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I'm looking at Greg Mankiw's Macroeconomics (7th edition), at the model presented in chapter 3:

$Y = C + I + G,$

where $Y$ is total output, $C = C(Y-T)$ is consumption, $T$ are net taxes (fixed by policy), $I = I(r)$ is investment, $r$ is the interest rate, and $G$ are government purchases (fixed by policy). The model further makes the assumption that

$Y = F(K,L),$

where $K,L$ are the factors of production, capital and labor, and are assumed to be fixed, so that $Y$ is therefore fixed as well. Using the fact that $Y,T,G$ are fixed, it follows that $C$ is also fixed and thus saving,

$S = Y-C-G,$

is fixed. But the model entails that $S = I(r)$ and therefore any movement in saving translates into a movement in investment (and thus the interest rate). How is it possible that investment is considered variable, if investment is the purchase of new capital goods and capital is taken as fixed? If investment increases, then so should capital.

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It seems that Mankiw has implicitly assumed that all the investment is used to replace the depreciated capital. See the second sentence in the Investment section of Chapter 3-3:"Firms buy investment goods to add to their stock of capital and to replace existing capital as it wears out. "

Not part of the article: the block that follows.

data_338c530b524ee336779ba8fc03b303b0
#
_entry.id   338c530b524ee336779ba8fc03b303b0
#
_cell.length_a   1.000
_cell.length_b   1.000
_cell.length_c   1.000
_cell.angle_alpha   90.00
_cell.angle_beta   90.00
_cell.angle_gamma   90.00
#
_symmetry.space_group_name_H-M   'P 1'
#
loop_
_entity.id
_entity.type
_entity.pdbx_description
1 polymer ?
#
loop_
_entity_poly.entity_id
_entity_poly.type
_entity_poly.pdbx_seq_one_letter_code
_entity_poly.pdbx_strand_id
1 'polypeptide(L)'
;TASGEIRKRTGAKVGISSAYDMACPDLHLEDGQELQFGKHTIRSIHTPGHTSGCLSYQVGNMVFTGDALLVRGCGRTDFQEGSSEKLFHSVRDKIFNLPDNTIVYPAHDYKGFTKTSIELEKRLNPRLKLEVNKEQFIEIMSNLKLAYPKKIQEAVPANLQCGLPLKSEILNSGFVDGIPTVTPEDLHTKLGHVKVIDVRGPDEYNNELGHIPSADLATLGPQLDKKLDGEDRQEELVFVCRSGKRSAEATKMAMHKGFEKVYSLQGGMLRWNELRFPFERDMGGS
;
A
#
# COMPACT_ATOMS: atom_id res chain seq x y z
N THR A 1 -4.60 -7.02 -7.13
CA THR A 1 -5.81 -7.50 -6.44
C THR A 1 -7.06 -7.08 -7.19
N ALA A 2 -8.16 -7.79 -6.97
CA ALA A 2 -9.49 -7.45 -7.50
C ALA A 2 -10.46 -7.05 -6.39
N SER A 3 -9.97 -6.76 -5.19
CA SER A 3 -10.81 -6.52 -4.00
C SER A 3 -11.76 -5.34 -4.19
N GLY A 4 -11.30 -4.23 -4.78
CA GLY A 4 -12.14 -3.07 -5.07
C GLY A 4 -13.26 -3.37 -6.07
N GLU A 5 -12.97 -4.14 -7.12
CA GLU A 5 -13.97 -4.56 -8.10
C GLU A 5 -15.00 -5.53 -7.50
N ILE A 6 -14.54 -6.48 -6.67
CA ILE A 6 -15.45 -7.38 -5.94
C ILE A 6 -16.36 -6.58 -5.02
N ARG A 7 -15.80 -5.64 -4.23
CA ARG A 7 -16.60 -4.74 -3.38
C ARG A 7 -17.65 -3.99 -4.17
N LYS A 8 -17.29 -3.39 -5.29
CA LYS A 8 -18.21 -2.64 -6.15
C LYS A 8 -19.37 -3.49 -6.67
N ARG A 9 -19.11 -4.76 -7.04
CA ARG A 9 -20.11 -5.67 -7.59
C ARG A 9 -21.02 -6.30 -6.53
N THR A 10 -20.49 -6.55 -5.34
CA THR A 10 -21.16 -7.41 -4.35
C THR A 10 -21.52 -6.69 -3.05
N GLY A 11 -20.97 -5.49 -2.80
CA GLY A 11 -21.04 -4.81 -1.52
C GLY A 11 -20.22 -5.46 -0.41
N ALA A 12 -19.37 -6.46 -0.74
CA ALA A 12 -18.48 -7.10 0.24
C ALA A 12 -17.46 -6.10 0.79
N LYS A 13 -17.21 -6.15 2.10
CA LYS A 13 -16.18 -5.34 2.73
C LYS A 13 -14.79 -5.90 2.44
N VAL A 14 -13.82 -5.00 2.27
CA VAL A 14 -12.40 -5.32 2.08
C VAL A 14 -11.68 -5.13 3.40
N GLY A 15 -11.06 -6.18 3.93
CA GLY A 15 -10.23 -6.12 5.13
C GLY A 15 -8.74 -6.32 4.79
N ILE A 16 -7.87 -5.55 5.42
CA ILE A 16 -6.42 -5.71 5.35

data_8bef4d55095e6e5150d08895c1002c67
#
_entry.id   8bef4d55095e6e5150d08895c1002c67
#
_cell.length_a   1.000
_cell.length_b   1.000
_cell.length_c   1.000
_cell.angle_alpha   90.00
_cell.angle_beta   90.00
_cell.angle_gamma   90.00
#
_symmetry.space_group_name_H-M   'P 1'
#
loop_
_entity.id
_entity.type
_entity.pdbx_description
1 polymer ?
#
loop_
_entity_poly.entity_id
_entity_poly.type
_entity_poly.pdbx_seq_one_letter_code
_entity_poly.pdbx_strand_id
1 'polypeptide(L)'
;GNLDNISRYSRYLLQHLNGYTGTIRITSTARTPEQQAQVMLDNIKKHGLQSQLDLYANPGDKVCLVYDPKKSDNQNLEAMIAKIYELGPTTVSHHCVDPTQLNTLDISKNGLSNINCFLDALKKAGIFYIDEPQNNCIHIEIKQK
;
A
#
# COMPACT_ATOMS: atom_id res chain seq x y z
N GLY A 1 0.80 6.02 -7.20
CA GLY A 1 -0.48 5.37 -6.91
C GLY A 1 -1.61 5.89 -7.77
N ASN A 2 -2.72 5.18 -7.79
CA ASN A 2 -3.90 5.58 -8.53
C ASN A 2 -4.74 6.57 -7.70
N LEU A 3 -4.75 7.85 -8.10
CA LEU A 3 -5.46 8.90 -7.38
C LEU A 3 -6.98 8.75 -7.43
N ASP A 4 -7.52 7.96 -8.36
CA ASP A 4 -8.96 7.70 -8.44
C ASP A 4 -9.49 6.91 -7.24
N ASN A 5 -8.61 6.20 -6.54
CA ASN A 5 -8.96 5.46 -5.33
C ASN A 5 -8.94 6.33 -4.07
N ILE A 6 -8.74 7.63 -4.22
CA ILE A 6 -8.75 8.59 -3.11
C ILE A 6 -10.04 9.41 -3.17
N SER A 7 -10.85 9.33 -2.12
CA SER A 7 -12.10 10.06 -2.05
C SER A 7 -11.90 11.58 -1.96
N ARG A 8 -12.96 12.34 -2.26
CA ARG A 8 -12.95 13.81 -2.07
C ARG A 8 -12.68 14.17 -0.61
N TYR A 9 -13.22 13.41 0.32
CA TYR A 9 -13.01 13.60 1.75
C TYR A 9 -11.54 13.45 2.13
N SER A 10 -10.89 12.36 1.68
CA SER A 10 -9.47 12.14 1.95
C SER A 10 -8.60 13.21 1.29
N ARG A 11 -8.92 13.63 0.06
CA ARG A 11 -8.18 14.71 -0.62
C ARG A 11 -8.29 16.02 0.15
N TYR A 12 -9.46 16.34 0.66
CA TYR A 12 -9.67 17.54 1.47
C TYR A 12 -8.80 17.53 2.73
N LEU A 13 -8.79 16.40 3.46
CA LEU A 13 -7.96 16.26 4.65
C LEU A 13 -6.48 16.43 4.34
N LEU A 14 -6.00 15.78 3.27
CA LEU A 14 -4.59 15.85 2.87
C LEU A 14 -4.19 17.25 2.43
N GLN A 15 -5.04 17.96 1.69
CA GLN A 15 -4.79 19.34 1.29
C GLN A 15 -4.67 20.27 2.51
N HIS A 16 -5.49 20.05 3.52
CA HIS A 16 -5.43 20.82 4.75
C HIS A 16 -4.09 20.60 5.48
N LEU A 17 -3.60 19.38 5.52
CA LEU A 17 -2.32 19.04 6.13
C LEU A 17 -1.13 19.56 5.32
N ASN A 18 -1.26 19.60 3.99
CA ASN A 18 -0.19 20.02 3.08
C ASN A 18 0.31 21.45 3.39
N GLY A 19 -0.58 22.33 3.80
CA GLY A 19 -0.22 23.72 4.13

Usually, the law of motion of capital is written as \begin{equation} K_{t+1}=I_{t+1}+(1-\delta)K_{t} \end{equation} where $\delta$ is the depreciation rate of capital. By assuming capital to remain at a fixed level $\overline{K}$, I believe that Mankiw is trying to only discuss the steady state in which capital is remained at a constant level, while avoiding introducing any more details. Since this is just the beginning part of textbook, everything is made as simple as possible. There is even no time subscripts for variables!

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  • $\begingroup$ But if $K$ is fixed, then $K = I_{t+1} + (1-\delta)K$ so that $I_{t+1} = \delta K$, which is also fixed (unless $\delta$ changes). Since asking the question, I've looked a bit into the model's variables. I hadn't realized that $I$ includes inventory accumulation, which (see Ch. 18-3) tends to move along with GDP. However, inventory stocks do not generate further value, so that (I conclude) changes in inventory investment would not reflect as changes in $K$ but would affect the net return of capital, which by assumption is $r$. That would explain how $K$ is fixed despite $I$ being variable. $\endgroup$ – Fabio García Jan 19 '18 at 3:30

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